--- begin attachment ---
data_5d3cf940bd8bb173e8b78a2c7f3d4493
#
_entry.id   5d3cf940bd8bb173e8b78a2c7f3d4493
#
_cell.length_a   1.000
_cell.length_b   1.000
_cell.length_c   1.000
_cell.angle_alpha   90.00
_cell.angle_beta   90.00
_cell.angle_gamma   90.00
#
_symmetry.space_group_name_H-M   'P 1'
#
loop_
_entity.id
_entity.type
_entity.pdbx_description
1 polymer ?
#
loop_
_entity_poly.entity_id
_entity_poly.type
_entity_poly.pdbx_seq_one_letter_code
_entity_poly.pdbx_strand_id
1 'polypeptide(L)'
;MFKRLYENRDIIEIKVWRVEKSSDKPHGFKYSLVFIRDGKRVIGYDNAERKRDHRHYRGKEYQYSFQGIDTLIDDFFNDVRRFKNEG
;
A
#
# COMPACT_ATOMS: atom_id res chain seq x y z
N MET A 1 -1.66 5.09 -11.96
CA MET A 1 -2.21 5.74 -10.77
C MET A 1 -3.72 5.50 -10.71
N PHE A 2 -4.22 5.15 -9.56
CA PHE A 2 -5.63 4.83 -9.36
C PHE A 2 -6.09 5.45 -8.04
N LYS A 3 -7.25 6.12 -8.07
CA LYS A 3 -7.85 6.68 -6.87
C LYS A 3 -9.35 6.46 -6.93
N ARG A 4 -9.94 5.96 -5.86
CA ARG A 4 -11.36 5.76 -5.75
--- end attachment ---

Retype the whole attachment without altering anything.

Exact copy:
data_5d3cf940bd8bb173e8b78a2c7f3d4493
#
_entry.id   5d3cf940bd8bb173e8b78a2c7f3d4493
#
_cell.length_a   1.000
_cell.length_b   1.000
_cell.length_c   1.000
_cell.angle_alpha   90.00
_cell.angle_beta   90.00
_cell.angle_gamma   90.00
#
_symmetry.space_group_name_H-M   'P 1'
#
loop_
_entity.id
_entity.type
_entity.pdbx_description
1 polymer ?
#
loop_
_entity_poly.entity_id
_entity_poly.type
_entity_poly.pdbx_seq_one_letter_code
_entity_poly.pdbx_strand_id
1 'polypeptide(L)'
;MFKRLYENRDIIEIKVWRVEKSSDKPHGFKYSLVFIRDGKRVIGYDNAERKRDHRHYRGKEYQYSFQGIDTLIDDFFNDVRRFKNEG
;
A
#
# COMPACT_ATOMS: atom_id res chain seq x y z
N MET A 1 -1.66 5.09 -11.96
CA MET A 1 -2.21 5.74 -10.77
C MET A 1 -3.72 5.50 -10.71
N PHE A 2 -4.22 5.15 -9.56
CA PHE A 2 -5.63 4.83 -9.36
C PHE A 2 -6.09 5.45 -8.04
N LYS A 3 -7.25 6.12 -8.07
CA LYS A 3 -7.85 6.68 -6.87
C LYS A 3 -9.35 6.46 -6.93
N ARG A 4 -9.94 5.96 -5.86
CA ARG A 4 -11.36 5.76 -5.75